Cholera Ravages Zimbabwe, Mugabe Won't Budge

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Tsvangiray Mukwazhi / AP

Zimbabwean President Robert Mugabe

The growing cholera crisis in Zimbabwe, which the U.N. estimates has killed 783 people and has infected more than 16,000, simply doesn't exist in the mind of Robert Mugabe. "I am happy to say," the nation's president of 28 years announced on Thursday, "there is no cholera." And, he added, "now that there is no cholera, there is no cause for war."

Mugabe claims that the outbreak of a disease contracted by ingesting fecal matter in water — in a country whose economy has collapsed and whose government barely functions, and where hunger stalks the land — is all part of a fiendish Western plot to justify an invasion of Zimbabwe. To be sure, the idea of overthrowing Mugabe has growing support. French President Nicolas Sarkozy, British Prime Minister Gordon Brown and U.S. President George Bush have all called for Mugabe to step down. Nobel laureate Archbishop Emeritus Desmond Tutu, Archbishop of York Dr. John Sentamu and Kenyan Prime Minister Raila Odinga are among those who have gone even further, advocating international military intervention to overthrow Mugabe. They argue that the U.N. has a responsibility to take action under the Responsibility to Protect, an open-ended justification for humanitarian intervention that the U.N. adopted in 2005. That's because saving Zimbabwe from a humanitarian catastrophe will require hundreds of millions of dollars of foreign aid and investment, which will be withheld as long as the strongman holds on to power. (See pictures of political tension in Zimbabwe.)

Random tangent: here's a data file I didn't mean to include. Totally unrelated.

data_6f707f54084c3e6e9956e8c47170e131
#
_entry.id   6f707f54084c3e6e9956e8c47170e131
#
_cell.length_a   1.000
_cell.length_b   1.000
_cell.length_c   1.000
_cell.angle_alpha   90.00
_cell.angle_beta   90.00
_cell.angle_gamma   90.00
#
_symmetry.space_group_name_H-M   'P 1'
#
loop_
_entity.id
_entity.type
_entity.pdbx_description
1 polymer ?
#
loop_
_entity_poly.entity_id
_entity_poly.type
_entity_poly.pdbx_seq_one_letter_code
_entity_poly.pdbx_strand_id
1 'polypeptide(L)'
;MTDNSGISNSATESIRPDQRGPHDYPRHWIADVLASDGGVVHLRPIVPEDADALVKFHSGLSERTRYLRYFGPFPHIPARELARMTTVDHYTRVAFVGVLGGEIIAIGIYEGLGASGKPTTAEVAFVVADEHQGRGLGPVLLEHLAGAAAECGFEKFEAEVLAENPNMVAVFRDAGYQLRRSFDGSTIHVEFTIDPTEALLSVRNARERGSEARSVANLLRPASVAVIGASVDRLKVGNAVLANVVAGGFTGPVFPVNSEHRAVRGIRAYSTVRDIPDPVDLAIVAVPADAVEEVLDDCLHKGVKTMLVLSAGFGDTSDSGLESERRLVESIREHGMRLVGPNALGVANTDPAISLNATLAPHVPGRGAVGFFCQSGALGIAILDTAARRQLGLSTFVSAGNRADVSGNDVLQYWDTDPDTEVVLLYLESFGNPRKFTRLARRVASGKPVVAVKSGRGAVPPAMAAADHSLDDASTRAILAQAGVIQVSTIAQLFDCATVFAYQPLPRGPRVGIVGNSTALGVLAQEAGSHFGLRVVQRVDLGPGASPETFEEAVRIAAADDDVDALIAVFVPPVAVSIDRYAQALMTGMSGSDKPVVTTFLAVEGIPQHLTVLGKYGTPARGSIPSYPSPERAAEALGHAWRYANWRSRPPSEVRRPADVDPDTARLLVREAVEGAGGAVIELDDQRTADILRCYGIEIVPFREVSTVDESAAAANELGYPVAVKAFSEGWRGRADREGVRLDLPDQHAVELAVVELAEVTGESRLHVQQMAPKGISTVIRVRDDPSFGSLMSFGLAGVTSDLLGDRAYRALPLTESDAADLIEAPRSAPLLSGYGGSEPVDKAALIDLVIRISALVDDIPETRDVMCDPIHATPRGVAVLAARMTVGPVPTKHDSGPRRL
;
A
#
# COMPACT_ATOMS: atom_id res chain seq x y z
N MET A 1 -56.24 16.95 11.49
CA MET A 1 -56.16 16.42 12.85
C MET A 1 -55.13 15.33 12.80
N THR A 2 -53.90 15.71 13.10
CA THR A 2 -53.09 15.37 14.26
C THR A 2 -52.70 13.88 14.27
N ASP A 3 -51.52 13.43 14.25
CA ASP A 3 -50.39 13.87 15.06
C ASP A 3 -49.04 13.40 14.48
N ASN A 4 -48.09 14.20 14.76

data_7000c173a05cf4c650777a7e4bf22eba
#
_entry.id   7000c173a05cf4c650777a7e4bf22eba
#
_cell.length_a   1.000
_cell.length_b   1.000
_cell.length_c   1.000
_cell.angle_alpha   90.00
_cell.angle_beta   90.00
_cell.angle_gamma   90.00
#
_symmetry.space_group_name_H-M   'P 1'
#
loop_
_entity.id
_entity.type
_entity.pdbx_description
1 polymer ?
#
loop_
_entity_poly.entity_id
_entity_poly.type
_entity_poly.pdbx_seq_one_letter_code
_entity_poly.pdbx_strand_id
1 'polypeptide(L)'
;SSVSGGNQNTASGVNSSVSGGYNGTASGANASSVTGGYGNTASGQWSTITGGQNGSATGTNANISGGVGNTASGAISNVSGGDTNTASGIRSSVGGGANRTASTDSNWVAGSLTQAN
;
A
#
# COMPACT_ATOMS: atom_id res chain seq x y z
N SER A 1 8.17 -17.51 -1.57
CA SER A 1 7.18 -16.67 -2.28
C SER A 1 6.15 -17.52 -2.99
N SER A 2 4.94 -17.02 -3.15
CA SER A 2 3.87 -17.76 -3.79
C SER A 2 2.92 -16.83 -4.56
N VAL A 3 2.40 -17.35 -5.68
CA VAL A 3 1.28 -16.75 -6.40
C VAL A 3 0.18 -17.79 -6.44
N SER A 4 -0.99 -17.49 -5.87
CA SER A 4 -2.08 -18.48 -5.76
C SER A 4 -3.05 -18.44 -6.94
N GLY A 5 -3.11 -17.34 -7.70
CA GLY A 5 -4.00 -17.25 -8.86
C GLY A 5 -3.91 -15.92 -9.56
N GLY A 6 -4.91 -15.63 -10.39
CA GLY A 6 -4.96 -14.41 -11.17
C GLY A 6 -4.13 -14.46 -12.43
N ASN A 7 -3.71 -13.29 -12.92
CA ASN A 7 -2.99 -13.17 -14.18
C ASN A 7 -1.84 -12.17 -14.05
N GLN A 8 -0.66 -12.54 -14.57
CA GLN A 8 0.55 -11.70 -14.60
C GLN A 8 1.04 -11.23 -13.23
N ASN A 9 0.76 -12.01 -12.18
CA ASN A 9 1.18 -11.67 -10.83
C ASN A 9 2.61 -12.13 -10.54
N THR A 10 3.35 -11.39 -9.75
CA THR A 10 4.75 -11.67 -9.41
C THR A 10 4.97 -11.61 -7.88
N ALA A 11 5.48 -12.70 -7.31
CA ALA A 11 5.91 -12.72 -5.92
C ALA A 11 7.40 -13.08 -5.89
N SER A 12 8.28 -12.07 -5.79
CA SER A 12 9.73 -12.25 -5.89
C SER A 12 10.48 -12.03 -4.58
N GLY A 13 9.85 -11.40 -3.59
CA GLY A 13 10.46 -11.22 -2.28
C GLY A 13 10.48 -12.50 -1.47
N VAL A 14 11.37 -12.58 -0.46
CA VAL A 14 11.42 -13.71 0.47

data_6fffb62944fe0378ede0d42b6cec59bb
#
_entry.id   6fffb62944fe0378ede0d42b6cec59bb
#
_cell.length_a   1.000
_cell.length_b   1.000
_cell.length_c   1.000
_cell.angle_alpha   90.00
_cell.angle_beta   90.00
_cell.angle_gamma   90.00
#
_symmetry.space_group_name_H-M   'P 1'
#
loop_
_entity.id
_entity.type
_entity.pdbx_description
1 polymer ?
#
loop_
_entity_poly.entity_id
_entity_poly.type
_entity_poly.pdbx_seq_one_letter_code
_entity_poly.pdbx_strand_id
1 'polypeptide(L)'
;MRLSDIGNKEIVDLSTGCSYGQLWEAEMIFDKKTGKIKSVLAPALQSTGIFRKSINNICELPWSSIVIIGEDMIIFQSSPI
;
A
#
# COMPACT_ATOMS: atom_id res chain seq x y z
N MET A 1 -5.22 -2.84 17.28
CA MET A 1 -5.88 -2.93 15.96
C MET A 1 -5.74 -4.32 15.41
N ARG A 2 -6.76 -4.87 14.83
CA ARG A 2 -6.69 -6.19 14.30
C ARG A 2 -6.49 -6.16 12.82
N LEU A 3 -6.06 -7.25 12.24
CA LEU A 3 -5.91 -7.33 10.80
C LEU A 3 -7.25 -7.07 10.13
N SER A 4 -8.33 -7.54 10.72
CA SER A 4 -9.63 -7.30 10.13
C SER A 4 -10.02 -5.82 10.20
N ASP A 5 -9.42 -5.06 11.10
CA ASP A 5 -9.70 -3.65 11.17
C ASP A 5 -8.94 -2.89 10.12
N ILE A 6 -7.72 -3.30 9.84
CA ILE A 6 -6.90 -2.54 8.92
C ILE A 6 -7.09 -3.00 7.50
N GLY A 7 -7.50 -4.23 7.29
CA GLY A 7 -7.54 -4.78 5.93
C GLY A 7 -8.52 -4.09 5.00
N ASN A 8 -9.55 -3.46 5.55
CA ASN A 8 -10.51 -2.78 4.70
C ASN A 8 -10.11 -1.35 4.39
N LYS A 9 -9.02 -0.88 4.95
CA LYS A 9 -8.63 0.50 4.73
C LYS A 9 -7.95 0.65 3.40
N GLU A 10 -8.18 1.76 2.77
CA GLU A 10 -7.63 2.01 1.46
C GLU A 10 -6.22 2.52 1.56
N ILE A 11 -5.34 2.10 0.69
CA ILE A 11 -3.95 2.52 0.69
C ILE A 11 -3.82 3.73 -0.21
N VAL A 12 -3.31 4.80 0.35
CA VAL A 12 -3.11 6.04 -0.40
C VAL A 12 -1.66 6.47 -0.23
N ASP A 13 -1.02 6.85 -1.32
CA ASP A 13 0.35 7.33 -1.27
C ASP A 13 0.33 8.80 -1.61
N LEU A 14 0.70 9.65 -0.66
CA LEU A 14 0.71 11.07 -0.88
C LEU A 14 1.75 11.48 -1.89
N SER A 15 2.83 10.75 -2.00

Mugabe is hardly any more popular inside Zimbabwe. His party lost its parliamentary majority in a general election in March, and Mugabe finished second behind opposition leader Morgan Tsvangirai in the presidential vote. But despite the election results and the near daily street protests in the capital, Harare, by doctors, teachers, trade unions and, last week, a few hundred soldiers who ransacked shops and stalls, most Zimbabweans don't expect to be rid of Mugabe anytime soon. "You can have governments under threat from a few days of protest in Thailand or Greece, or food riots destabilizing regimes around the world," says Alex Vines, head of the Africa Program at the London think tank Chatham House, "but Zimbabwe is different. Zimbabwe always surprises you with how little changes."

Mugabe's regime has a long-established willingness to use violence against its political opponents. In Matabeleland in the mid-1980s, his army killed thousands of civilians in a campaign to bloody the opposition Zapu Party. When his ruling Zanu-PF lost the March election, the security forces and allied militia were again unleashed to bludgeon Tsvangirai's Movement for Democratic Change (MDC) into backing out of a presidential runoff vote. Yet when Zimbabweans protest, with backing by world leaders, at its government's refusal to be voted out — the normal channels of democratic process — that action has little or no effect on Mugabe's political calculations.